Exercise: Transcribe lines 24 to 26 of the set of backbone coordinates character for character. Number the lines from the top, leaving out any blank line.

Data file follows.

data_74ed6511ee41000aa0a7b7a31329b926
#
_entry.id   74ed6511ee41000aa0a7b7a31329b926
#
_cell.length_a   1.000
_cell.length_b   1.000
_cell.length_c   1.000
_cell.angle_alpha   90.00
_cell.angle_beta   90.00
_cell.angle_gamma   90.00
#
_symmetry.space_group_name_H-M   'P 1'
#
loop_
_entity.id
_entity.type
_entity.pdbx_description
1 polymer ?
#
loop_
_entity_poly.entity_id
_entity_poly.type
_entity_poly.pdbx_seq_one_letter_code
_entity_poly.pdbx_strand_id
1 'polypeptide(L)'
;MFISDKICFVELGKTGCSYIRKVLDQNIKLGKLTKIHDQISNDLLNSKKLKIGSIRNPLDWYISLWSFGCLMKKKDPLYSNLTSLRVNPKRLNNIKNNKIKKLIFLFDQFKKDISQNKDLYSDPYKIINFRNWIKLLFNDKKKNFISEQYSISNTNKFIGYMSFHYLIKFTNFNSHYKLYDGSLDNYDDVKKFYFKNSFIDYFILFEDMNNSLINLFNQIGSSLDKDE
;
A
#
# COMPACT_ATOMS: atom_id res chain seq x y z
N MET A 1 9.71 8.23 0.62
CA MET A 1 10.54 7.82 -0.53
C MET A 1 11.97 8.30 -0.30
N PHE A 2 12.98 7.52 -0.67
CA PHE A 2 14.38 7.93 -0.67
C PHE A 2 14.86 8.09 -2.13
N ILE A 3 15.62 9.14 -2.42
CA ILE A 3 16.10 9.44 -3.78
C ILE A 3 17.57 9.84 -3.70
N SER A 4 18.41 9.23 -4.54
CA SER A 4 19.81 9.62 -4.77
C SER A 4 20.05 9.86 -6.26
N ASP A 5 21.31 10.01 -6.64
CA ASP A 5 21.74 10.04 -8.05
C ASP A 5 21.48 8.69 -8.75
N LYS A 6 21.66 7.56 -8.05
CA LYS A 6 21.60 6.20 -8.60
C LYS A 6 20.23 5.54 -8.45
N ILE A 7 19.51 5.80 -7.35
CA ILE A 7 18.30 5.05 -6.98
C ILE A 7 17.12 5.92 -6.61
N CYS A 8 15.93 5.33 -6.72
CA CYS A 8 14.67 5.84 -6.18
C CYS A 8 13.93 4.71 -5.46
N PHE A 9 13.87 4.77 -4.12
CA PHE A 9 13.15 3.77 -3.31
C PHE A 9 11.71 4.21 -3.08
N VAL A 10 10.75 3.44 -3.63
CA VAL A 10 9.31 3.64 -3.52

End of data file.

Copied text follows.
_entity_poly.pdbx_strand_id
1 'polypeptide(L)'
;MFISDKICFVELGKTGCSYIRKVLDQNIKLGKLTKIHDQISNDLLNSKKLKIGSIRNPLDWYISLWSFGCLMKKKDPLYSNLTSLRVNPKRLNNIKNNKIKKLIFLFDQFKKDISQNKDLYSDPYKIINFRNWIKLLFNDKKKNFISEQYSISNTNKFIGYMSFHYLIKFTNFNSHYKLYDGSLDNYDDVKKFYFKNSFIDYFILFEDMNNSLINLFNQIGSSLDKDE